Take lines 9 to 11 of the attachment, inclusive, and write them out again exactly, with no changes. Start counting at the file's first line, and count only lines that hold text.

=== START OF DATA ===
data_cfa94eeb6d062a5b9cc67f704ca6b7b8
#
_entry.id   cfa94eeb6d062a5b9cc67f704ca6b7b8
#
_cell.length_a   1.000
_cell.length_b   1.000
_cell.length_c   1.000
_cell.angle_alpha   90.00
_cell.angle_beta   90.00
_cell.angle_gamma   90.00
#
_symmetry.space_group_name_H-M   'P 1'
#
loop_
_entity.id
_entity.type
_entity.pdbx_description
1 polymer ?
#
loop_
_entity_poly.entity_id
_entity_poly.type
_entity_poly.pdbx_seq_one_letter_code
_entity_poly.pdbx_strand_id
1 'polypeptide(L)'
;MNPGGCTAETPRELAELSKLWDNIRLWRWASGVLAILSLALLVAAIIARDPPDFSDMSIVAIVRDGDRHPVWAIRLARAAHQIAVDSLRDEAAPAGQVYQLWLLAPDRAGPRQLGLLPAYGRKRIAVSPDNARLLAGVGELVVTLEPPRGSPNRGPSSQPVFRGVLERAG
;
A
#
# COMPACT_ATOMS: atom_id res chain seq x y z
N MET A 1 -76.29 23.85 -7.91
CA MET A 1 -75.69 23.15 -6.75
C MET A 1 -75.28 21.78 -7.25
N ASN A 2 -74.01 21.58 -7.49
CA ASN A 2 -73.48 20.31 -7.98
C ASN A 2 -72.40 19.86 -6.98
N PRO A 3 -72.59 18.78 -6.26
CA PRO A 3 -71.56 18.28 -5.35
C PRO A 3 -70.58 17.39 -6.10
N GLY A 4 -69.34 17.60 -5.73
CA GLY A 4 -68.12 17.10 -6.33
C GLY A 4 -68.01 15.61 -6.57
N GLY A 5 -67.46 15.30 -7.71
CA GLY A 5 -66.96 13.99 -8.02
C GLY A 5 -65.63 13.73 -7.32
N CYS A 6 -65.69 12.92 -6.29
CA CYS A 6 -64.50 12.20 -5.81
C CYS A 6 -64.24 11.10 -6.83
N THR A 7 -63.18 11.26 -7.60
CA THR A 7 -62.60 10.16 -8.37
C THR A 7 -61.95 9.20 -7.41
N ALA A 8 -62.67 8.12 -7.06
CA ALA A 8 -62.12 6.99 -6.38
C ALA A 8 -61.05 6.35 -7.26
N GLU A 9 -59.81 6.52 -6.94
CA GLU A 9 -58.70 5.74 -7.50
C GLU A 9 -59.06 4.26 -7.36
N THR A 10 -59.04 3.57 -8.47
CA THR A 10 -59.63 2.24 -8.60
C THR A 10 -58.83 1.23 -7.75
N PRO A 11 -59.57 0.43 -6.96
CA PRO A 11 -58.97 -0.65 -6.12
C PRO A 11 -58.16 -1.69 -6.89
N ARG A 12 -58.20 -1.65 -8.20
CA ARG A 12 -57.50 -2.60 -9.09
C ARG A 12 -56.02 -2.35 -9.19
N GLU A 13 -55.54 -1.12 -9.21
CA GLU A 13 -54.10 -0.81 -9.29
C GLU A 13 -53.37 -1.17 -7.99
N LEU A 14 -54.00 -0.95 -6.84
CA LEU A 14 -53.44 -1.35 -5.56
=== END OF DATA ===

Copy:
_cell.angle_beta   90.00
_cell.angle_gamma   90.00
#